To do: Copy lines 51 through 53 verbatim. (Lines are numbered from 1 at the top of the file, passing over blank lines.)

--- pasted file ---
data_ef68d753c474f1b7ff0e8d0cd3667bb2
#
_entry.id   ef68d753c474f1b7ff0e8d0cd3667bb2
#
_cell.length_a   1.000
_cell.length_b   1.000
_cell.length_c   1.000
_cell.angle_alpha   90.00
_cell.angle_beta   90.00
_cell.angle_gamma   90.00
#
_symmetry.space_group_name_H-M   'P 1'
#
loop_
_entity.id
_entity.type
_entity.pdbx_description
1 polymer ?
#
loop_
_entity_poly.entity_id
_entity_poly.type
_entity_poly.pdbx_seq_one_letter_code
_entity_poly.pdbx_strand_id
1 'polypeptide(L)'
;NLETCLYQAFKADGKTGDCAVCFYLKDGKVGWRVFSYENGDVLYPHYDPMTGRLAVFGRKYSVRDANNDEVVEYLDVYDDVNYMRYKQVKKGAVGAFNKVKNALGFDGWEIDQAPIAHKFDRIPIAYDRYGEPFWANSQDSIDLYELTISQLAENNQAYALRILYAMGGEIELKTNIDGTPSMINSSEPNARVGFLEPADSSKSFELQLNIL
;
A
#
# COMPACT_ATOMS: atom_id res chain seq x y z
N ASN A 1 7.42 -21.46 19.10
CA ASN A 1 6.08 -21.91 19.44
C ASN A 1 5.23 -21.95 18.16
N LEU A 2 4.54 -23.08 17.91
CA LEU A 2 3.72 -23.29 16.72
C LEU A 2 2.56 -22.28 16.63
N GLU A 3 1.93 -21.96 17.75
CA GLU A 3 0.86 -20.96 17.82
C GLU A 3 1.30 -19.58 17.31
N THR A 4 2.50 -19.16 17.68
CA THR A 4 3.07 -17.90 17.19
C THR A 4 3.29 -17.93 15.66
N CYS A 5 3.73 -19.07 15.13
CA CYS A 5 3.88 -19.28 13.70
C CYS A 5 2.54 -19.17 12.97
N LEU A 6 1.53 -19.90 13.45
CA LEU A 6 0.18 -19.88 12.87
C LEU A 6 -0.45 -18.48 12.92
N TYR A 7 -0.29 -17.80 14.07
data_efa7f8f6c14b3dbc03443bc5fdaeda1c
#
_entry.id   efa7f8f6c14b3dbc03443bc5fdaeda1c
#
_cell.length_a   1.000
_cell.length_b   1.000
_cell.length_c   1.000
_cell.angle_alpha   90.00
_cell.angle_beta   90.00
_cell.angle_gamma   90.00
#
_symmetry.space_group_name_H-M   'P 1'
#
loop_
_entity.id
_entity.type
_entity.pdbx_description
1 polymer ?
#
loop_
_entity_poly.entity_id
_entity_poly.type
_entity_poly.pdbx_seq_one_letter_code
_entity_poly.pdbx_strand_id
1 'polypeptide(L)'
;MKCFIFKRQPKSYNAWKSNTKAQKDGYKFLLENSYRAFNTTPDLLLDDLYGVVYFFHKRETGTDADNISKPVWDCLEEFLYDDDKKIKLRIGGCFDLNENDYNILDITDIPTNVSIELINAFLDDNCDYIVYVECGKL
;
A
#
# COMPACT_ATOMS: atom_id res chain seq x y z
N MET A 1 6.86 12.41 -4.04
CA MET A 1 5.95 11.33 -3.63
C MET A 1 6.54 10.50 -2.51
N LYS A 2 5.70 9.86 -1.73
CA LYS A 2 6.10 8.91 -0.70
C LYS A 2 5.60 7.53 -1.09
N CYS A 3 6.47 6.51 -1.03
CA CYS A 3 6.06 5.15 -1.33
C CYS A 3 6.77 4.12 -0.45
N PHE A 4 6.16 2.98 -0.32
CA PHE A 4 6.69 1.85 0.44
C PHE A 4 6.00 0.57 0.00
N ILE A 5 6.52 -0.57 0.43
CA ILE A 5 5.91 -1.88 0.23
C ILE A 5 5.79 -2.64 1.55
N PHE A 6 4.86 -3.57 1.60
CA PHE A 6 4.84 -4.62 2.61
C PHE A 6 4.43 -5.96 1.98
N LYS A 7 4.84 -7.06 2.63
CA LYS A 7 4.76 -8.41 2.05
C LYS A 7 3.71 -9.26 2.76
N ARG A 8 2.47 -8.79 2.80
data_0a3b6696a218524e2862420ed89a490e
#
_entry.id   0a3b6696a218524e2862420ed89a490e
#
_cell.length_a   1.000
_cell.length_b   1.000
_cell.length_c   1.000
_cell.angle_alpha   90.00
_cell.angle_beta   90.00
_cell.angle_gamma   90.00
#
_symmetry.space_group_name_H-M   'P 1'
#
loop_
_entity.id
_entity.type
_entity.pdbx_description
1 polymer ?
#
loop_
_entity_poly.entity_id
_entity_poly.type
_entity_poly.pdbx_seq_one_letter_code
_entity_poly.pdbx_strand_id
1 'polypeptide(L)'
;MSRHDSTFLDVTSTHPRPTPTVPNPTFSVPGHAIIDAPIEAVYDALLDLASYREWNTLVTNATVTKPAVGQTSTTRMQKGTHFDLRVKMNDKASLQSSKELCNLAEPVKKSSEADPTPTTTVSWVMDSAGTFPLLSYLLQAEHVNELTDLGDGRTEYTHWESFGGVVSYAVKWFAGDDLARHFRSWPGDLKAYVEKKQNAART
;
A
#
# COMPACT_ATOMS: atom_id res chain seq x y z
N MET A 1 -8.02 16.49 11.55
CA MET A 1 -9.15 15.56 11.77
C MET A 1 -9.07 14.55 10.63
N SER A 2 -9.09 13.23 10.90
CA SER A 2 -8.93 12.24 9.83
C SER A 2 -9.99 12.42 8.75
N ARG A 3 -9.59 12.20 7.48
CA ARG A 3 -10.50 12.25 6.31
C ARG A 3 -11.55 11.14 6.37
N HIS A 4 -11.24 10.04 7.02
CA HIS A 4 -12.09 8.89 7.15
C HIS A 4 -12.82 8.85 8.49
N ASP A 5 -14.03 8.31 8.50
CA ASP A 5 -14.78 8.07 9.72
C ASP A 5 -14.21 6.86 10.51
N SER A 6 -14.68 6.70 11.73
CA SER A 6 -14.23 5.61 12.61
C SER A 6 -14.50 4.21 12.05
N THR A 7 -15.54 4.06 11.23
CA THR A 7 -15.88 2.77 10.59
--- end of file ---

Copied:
#
_entry.id   efa7f8f6c14b3dbc03443bc5fdaeda1c
#